At a time when a bunch of people have started a movement demonizing the ideology, the 33-year-old Don Jon star stated in an interview with The Daily Beast that he considers himself a feminist, giving an in-depth definition of what he believes it is all about.
“What [feminism] means to me is that you don't let your gender define who you are — you can be who you want to be, whether you're a man, a woman, a boy, a girl, whatever, However you want to define yourself, you can do that and should be able to do that, and no category ever really describes a person because every person is unique.”
This is not the first time Gordon-Levitt has spoken about feminism publicly. Speaking to Ellen DeGeneres on her daytime talk show in January, he explained how his mother instilled within him a deep awareness of feminist issues.
“That was something that my mom would always point out to my brother and me, that our culture does often portray women especially … like objects," he said.
"She wanted me and my brother to be aware of it because we see these images on TV, in the movies, and on magazines all the time. And if you don't stop and think about it, it just sort of seeps into your brain and that becomes the way you perceive reality."
While Joseph Gordon-Levitt’s support for feminism is relatively known, these Hollywood heartthrobs may (pleasantly) surprise you with their feminist beliefs.
The legendary Legend performed at the Sound of Change, a benefit concert for Chime for Change, a nonprofit organization dedicated to improving the lives of women around the globe.
At a press conference for the event, Legend explained his commitment to the charity, which aims to promote and empower women internationally.
He said: "All men should be feminists. If men care about women's rights, the world will be a better place."
Oscar-winner Jared Leto explained earlier in June how being brought up by a single mother made him appreciate women’s issues.
The actor and musician spoke at the Cannes Lions festival in front of an audience of hundreds, when he was asked about his role in the 2013 film “Dallas Buyers Club” in which he plays a transgender woman.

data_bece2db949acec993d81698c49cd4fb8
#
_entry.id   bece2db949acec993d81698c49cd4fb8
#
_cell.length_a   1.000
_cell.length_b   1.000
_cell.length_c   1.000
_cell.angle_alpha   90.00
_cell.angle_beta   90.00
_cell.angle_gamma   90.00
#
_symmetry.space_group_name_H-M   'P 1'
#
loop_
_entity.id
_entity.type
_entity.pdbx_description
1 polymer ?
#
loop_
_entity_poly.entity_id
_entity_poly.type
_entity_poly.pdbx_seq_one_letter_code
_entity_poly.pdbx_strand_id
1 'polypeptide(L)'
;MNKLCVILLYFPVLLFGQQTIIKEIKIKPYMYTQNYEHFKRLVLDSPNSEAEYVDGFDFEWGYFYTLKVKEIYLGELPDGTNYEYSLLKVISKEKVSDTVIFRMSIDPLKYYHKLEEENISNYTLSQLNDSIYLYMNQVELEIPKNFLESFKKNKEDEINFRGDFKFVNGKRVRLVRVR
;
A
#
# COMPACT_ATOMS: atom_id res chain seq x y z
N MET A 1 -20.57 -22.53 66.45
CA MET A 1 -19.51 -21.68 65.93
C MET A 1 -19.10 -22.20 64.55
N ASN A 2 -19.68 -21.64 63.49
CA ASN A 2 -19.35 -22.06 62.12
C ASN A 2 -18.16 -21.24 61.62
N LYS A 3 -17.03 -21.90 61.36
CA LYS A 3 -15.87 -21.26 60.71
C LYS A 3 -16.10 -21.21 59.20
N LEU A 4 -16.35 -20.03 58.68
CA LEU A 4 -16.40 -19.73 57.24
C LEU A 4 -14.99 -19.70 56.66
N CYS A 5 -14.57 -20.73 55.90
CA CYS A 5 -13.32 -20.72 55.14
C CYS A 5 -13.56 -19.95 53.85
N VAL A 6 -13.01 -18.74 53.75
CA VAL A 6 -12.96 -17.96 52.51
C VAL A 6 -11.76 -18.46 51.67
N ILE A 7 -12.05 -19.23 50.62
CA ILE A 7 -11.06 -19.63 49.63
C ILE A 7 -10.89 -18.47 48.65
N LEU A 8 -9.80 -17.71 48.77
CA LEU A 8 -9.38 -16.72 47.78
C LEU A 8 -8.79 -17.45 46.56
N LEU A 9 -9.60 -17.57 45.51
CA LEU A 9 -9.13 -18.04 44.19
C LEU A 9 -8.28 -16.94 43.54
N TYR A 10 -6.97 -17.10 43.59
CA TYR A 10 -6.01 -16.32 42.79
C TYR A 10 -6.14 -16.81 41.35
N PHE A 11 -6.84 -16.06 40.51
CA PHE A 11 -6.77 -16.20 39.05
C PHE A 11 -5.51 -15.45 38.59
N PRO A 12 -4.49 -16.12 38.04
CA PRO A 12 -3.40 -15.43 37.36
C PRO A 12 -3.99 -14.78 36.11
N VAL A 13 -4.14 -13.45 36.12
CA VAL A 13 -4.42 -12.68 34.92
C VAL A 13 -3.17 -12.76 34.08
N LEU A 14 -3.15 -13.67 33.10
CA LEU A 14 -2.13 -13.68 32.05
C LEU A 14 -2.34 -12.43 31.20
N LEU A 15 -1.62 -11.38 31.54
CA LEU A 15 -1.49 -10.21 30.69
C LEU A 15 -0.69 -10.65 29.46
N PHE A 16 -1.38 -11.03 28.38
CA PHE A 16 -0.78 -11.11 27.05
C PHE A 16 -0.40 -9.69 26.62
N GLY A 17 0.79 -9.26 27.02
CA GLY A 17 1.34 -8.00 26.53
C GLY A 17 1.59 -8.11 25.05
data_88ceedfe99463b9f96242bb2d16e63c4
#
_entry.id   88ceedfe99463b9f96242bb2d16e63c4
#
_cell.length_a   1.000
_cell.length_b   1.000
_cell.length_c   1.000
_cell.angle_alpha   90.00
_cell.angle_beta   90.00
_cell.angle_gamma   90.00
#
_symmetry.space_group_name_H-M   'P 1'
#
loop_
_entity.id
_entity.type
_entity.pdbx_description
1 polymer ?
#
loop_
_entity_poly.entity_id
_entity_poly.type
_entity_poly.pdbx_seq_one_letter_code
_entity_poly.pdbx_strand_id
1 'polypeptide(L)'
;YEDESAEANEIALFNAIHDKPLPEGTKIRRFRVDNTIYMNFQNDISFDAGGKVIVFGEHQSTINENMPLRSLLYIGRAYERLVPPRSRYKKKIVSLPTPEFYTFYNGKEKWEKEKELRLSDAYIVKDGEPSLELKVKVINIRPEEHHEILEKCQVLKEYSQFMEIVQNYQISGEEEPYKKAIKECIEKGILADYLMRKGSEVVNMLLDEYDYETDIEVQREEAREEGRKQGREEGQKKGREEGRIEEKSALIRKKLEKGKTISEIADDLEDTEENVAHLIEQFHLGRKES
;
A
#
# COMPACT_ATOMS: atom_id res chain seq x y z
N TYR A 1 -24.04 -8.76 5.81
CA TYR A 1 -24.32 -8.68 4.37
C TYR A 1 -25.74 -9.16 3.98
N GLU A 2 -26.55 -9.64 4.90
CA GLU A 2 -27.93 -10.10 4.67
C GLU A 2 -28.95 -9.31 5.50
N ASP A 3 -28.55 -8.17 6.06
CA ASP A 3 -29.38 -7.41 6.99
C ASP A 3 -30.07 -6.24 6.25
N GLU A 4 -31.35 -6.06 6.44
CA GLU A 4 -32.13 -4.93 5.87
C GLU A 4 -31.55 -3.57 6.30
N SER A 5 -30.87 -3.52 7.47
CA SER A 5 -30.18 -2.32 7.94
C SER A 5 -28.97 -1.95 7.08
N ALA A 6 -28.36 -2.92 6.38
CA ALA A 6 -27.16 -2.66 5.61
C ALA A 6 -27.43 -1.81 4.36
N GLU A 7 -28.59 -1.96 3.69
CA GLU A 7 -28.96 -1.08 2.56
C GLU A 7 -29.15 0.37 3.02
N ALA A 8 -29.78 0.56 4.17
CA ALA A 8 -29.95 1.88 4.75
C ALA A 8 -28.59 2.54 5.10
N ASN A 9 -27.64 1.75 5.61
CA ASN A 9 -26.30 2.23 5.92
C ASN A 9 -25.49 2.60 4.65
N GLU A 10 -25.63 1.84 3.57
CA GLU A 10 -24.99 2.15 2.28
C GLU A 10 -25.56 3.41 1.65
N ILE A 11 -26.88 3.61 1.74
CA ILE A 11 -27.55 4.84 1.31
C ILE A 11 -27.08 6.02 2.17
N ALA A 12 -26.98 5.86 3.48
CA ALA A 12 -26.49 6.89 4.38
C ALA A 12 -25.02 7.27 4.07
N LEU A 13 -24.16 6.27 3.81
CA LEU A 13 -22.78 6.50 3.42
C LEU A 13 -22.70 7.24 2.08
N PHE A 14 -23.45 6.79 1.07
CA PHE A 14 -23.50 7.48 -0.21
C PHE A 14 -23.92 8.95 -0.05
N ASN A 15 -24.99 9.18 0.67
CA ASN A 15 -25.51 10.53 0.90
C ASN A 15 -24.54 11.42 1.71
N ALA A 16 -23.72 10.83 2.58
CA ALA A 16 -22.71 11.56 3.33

“I’ve worn the heels, I’ve put on the tights and everything else, so I feel your pain ladies,” he said
Asked by Stylist magazine whether he sought out scripts with rounded roles across the cast, the Harry Potter actor replied:
“Well, on more than one film I’ve persuaded people to build up the female roles. There are certainly more female writers now than there were but the fact remains, most female parts are written by men. At least there are so many more female directors, producers and directors of photography [DOP] now.”
“I worked with an amazing DOP last year, Reed Morano, who did 'Kill Your Darlings,' and what she did for that film was amazing. I think – I hope – the film industry is becoming a lot more balanced.”
“Two and a Half Men” star Ashton Kutcher expressed his views on feminism when his romantic comedy “No Strings Attached” was released. Kutcher said:
“I think there’s so much that’s not said about sex in our country, even from an educational level…the one thing they teach about is how to get pregnant or how to not get pregnant, but they don’t really talk about sex as a point of pleasure for women…Part of that creates a place where women aren’t empowered around their own sexuality and their own sexual selves, and from a purely entertainment point of view, to create a movie with a female lead that’s empowered with her own sexuality is a powerful thing.”
The “Friends” actor has been one of the most outspoken male celebrities about the impact of sexual violence against women.
In addition, he’s a director of the Rape Treatment Center in Santa Monica, which helps victims of date rape and child rape.
When Hoffman dressed in drag for his movie "Tootsie" it was then when he became a feminist.
In the video below, he passionately discusses the phenomenon of men being “brainwashed” into judging women on the basis of their looks instead of character.
As a child, Patrick Stewart regularly saw his father hit his mother. In 2009, the veteran actor spoke about domestic violence against women, saying:
“The truth is that domestic violence and violence against women touch many of us. This violence is not a private matter. Behind closed doors it is shielded and hidden and it only intensifies. It is protected by silence — everyone’s silence. Violence against women is learned. Each of us must examine — and change — the ways in which our own behavior might contribute to, enable, ignore or excuse all such forms of violence. I promise to do so, and to invite other men and allies to do the same.”